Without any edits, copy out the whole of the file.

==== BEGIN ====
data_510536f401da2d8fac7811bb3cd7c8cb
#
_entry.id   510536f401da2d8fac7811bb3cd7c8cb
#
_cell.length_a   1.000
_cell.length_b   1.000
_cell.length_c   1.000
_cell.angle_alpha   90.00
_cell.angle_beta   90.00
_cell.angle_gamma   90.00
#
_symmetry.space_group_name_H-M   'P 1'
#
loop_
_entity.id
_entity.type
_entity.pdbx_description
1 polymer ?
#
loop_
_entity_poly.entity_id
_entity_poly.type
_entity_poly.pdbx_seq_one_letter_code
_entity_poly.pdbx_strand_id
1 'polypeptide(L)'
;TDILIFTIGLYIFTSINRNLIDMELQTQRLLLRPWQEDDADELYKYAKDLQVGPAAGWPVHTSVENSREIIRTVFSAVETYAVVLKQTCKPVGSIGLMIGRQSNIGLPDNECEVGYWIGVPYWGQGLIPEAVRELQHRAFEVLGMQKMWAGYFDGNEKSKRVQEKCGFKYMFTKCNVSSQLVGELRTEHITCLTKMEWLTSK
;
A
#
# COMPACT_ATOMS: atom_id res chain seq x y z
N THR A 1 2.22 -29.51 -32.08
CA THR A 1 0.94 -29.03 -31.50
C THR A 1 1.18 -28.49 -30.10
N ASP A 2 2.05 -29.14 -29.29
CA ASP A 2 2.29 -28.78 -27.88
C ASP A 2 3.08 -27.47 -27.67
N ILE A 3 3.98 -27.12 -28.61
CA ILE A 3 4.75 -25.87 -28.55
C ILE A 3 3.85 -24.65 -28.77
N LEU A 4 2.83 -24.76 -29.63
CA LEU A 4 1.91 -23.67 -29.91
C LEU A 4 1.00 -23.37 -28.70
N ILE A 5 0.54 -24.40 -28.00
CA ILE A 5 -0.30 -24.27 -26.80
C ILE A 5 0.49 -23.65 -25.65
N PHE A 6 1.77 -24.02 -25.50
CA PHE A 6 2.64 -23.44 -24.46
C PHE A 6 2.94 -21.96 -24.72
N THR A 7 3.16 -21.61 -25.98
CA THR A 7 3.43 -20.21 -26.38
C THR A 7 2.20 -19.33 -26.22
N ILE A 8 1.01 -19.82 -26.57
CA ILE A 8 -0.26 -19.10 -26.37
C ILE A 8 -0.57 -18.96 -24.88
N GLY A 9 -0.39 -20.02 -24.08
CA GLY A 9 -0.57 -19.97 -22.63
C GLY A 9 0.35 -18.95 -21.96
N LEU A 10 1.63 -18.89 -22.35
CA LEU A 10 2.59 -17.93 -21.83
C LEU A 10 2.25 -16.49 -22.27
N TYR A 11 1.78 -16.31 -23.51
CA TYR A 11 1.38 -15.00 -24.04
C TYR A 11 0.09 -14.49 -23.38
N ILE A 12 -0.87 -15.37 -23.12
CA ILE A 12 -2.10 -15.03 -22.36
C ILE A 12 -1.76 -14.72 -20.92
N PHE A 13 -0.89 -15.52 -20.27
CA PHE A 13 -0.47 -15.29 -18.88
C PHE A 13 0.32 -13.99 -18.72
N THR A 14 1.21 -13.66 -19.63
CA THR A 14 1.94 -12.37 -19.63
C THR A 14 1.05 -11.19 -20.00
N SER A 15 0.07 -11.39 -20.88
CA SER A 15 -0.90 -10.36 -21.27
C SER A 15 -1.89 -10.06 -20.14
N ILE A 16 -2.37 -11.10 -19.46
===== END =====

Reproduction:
data_510536f401da2d8fac7811bb3cd7c8cb
#
_entry.id   510536f401da2d8fac7811bb3cd7c8cb
#
_cell.length_a   1.000
_cell.length_b   1.000
_cell.length_c   1.000
_cell.angle_alpha   90.00
_cell.angle_beta   90.00
_cell.angle_gamma   90.00
#
_symmetry.space_group_name_H-M   'P 1'
#
loop_
_entity.id
_entity.type
_entity.pdbx_description
1 polymer ?
#
loop_
_entity_poly.entity_id
_entity_poly.type
_entity_poly.pdbx_seq_one_letter_code
_entity_poly.pdbx_strand_id
1 'polypeptide(L)'
;TDILIFTIGLYIFTSINRNLIDMELQTQRLLLRPWQEDDADELYKYAKDLQVGPAAGWPVHTSVENSREIIRTVFSAVETYAVVLKQTCKPVGSIGLMIGRQSNIGLPDNECEVGYWIGVPYWGQGLIPEAVRELQHRAFEVLGMQKMWAGYFDGNEKSKRVQEKCGFKYMFTKCNVSSQLVGELRTEHITCLTKMEWLTSK
;
A
#
# COMPACT_ATOMS: atom_id res chain seq x y z
N THR A 1 2.22 -29.51 -32.08
CA THR A 1 0.94 -29.03 -31.50
C THR A 1 1.18 -28.49 -30.10
N ASP A 2 2.05 -29.14 -29.29
CA ASP A 2 2.29 -28.78 -27.88
C ASP A 2 3.08 -27.47 -27.67
N ILE A 3 3.98 -27.12 -28.61
CA ILE A 3 4.75 -25.87 -28.55
C ILE A 3 3.85 -24.65 -28.77
N LEU A 4 2.83 -24.76 -29.63
CA LEU A 4 1.91 -23.67 -29.91
C LEU A 4 1.00 -23.37 -28.70
N ILE A 5 0.54 -24.40 -28.00
CA ILE A 5 -0.30 -24.27 -26.80
C ILE A 5 0.49 -23.65 -25.65
N PHE A 6 1.77 -24.02 -25.50
CA PHE A 6 2.64 -23.44 -24.46
C PHE A 6 2.94 -21.96 -24.72
N THR A 7 3.16 -21.61 -25.98
CA THR A 7 3.43 -20.21 -26.38
C THR A 7 2.20 -19.33 -26.22
N ILE A 8 1.01 -19.82 -26.57
CA ILE A 8 -0.26 -19.10 -26.37
C ILE A 8 -0.57 -18.96 -24.88
N GLY A 9 -0.39 -20.02 -24.08
CA GLY A 9 -0.57 -19.97 -22.63
C GLY A 9 0.35 -18.95 -21.96
N LEU A 10 1.63 -18.89 -22.35
CA LEU A 10 2.59 -17.93 -21.83
C LEU A 10 2.25 -16.49 -22.27
N TYR A 11 1.78 -16.31 -23.51
CA TYR A 11 1.38 -15.00 -24.04
C TYR A 11 0.09 -14.49 -23.38
N ILE A 12 -0.87 -15.37 -23.12
CA ILE A 12 -2.10 -15.03 -22.36
C ILE A 12 -1.76 -14.72 -20.92
N PHE A 13 -0.89 -15.52 -20.27
CA PHE A 13 -0.47 -15.29 -18.88
C PHE A 13 0.32 -13.99 -18.72
N THR A 14 1.21 -13.66 -19.63
CA THR A 14 1.94 -12.37 -19.63
C THR A 14 1.05 -11.19 -20.00
N SER A 15 0.07 -11.39 -20.88
CA SER A 15 -0.90 -10.36 -21.27
C SER A 15 -1.89 -10.06 -20.14
N ILE A 16 -2.37 -11.10 -19.46